By Lam Seng Fatt
This shootout had its origin during a chat with some diehard CD supporters who kept insisting that CAS could never match CD. These CD diehard supporters were so annoying that I just had to open my big mouth to shut them up by declaring that I will organise a shootout and they can hear for themselves how misguided they are.
A few days later – as reported in my previous post https://www.av2day.com/2014/09/flac-aiff-and-wav-files-sound-different/ – I quickly regretted opening my big mouth as my initial tests using ripped CD files in AIFF format just could not match the CD. It was only when I converted all of the ripped tracks to WAV did things brighten up for me and I was confident enough to invite the diehard CD supporters to my house for the shootout.
One CD diehard had requested the first and fifth track from the 2014 Kuala Lumpur International AV Show Commemorative CD – Suites 6 in G Major – Prelude (J.S. Bach, Cello Suites) by M.A. Recordings and Lu Opera; Lady General Mu Takes Command.. The second CD diehard requested Baby Can I Hold You from Tracy Chapman’s debut album and Wake Me Up When September Comes from Green Day’s American Idiot album. I chose the fifth test track – I Remember You by Diana Krall from her The Look Of Love album.
I was forced to buy a copy of Tracy Chapman’s debut album from Rock Corner just to be able to play the CD and then play the ripped files for comparison. Sigh – the things I have to do to shut these stubborn fellas up…
On the appointed day, the two CD supporters brought two reinforcements. And so a total of four audiophiles spent more than an hour at my house listening to songs from the CD player and the same songs from the laptop via USB to the same external DAC. My system comprised the Roksan Caspian M1 CD player as transport, a Van den Hul Digicoupler co-ax cable, a Lenovo i5 laptop, J River V 19, Furutech USB cable, the Wyred 4 Sound DAC2, Lamm LL2 Deluxe preamp, Bryston 4B SST power amp and ATC SCM40 floorstanders. Interconnects were WyWires Platinum and speaker cables were Kimber 12TC.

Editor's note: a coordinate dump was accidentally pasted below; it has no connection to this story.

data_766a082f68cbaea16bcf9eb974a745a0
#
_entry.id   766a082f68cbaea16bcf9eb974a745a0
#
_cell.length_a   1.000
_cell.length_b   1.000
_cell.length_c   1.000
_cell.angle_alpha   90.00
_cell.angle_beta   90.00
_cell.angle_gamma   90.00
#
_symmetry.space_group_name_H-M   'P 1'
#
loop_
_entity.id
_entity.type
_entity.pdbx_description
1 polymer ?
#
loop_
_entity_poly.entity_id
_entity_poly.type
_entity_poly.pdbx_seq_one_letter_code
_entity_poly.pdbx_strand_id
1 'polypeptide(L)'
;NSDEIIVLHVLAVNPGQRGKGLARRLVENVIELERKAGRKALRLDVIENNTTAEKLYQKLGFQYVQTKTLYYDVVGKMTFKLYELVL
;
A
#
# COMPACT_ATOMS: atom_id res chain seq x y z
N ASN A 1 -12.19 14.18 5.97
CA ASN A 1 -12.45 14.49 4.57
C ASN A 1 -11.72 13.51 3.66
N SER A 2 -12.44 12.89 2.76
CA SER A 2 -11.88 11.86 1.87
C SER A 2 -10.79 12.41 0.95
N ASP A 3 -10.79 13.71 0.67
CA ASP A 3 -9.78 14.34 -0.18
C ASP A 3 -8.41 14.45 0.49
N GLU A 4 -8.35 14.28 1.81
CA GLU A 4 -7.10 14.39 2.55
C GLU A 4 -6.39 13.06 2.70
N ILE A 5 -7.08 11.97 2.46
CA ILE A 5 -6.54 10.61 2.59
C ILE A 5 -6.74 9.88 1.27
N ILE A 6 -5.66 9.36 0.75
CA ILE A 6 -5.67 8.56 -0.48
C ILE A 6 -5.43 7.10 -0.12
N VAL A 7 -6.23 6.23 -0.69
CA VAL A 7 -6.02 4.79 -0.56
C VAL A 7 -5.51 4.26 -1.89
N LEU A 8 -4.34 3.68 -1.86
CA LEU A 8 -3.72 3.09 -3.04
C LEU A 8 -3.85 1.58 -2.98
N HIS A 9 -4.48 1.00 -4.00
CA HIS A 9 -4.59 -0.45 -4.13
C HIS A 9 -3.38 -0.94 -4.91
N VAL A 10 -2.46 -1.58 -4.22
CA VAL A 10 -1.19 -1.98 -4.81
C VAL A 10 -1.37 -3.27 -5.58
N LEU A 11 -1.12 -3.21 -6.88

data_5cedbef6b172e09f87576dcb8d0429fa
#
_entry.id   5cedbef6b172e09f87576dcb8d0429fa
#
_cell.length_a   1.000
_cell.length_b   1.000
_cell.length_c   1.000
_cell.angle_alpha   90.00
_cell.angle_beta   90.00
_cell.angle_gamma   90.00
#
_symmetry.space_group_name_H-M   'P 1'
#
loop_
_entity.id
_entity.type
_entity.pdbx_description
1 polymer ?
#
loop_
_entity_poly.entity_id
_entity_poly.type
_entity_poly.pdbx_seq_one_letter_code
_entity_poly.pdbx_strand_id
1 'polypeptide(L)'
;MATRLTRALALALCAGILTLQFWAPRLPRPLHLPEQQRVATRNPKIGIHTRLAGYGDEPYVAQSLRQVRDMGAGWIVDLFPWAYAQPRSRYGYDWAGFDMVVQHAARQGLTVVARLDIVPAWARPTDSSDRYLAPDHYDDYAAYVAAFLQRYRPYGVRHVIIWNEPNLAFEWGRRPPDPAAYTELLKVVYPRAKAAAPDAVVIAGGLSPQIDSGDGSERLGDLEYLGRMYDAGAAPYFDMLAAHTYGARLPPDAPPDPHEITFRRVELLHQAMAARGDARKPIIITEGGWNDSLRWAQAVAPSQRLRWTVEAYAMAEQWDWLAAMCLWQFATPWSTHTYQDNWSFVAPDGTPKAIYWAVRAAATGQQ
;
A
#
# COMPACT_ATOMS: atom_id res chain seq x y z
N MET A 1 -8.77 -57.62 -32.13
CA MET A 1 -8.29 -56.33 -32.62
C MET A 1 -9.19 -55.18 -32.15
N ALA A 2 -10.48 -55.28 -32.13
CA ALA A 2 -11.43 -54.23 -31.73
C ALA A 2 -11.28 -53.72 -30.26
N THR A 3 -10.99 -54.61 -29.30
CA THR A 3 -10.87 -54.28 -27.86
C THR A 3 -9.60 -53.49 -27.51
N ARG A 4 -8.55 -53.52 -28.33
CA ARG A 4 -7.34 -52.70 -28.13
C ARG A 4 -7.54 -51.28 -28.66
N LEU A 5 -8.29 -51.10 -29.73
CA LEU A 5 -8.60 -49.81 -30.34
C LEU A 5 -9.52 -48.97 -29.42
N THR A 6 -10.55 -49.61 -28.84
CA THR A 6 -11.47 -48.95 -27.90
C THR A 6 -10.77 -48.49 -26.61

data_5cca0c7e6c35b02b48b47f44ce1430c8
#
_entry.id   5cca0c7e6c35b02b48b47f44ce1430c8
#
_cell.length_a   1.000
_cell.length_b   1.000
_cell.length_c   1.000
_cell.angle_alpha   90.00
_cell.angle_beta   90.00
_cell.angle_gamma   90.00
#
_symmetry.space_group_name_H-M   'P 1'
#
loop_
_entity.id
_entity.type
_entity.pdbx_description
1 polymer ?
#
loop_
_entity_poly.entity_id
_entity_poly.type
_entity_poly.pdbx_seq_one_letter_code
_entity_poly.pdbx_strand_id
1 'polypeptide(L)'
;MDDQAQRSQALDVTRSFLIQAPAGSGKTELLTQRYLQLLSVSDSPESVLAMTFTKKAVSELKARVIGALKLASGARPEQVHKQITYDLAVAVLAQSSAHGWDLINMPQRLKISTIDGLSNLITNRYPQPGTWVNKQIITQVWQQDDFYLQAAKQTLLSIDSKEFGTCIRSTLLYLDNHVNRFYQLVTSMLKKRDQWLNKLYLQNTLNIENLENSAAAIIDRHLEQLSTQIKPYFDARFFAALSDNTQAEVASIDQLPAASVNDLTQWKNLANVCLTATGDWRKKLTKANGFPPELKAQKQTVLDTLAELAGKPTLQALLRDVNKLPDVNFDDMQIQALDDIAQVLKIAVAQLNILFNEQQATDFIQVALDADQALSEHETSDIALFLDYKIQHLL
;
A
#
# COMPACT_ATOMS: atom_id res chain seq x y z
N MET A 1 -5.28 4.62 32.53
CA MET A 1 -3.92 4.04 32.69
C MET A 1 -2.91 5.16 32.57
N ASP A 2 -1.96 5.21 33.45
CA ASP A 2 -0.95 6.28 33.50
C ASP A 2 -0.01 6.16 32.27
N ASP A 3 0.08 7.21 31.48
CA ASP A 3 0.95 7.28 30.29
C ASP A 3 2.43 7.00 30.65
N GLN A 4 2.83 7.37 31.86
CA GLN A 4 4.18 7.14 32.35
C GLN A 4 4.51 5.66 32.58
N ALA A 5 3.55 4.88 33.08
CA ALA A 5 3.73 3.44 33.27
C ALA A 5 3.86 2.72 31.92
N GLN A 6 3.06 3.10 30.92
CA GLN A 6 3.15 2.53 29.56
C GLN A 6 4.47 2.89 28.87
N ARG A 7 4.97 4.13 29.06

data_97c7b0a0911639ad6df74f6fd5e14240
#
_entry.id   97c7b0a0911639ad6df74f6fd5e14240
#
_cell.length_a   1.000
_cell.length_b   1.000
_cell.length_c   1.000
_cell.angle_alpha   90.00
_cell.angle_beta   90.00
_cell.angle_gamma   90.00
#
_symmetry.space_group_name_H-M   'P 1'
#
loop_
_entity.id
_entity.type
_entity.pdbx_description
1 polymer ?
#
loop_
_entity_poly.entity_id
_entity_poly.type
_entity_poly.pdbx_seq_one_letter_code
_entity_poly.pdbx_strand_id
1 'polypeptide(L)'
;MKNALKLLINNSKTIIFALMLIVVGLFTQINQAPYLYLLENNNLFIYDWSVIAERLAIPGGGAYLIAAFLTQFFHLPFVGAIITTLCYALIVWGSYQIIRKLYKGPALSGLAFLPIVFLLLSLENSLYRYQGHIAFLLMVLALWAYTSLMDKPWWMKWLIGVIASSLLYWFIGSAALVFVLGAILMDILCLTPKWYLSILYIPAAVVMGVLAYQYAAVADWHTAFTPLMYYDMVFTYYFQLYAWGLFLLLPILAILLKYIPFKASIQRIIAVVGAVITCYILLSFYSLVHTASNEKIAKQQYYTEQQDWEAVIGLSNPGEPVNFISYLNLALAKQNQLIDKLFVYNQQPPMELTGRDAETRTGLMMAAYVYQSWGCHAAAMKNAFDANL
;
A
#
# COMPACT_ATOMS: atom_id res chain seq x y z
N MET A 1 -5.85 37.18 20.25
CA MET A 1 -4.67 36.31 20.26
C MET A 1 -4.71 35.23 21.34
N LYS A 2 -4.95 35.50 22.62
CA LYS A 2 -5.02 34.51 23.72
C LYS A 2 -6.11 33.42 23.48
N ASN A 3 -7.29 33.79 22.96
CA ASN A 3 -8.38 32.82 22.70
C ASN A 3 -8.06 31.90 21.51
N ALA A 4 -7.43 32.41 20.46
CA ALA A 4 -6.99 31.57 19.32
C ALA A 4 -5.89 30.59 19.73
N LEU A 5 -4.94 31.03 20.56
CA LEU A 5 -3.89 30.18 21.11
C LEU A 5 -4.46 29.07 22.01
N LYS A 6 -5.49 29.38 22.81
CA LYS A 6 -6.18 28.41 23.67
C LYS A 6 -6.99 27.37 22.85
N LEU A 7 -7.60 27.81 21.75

The test was done in a blind way as I covered the CD player, laptop and DAC with a blanket while I fiddled around with the controls. The audiophiles were given pieces of paper with the words “I prefer ……A or B” for each test track.
The results were interesting…
* One audiophile said he could hear no difference between the CD and CAS.
* Another audiophile preferred the CD for all five test tracks.
* One diehard CD supporter preferred the CD for only the first test track – Suites 6 in G Major – Prelude (J.S. Bach, Cello Suites). He preferred the laptop for the four other test tracks.
* The other diehard CD supporter left the piece of paper blank and when I said ‘A’ was the laptop and ‘B’ was the CD player, he said: “Ok, I prefer all ‘B'” Sigh – you can’t win them all…
But there was general agreement that CD and CAS sounded very similar and it was difficult to listen to a song and correctly identify the CD player as the source. It was not a day and night difference.
I recall some years ago, hifi4sale had organised a CAS demo at the CMY outlet in Sunway Giza and the results were in favour of the CD. But those were the days when USB technology was still being developed and many DACs offered only USB 1 specs and could handle only 24/96 files. Some could accept only 16/48 files. The USB was also mostly in adaptive mode.
Today, almost all DACs come with USB2 specs which accept 24/192 and are in asynchronous mode whereby the clock in the DAC becomes the master clock.
With today’s USB technology – the latest generation of DACs offers DoP (DSD over PCM) via USB – the USB is no longer the weakest link.
Lastly, music players for CAS such as J River, Audirvana and others have improved their algorithms and sound quality.
Therefore, IMHO the days of CAS losing out to CD are over.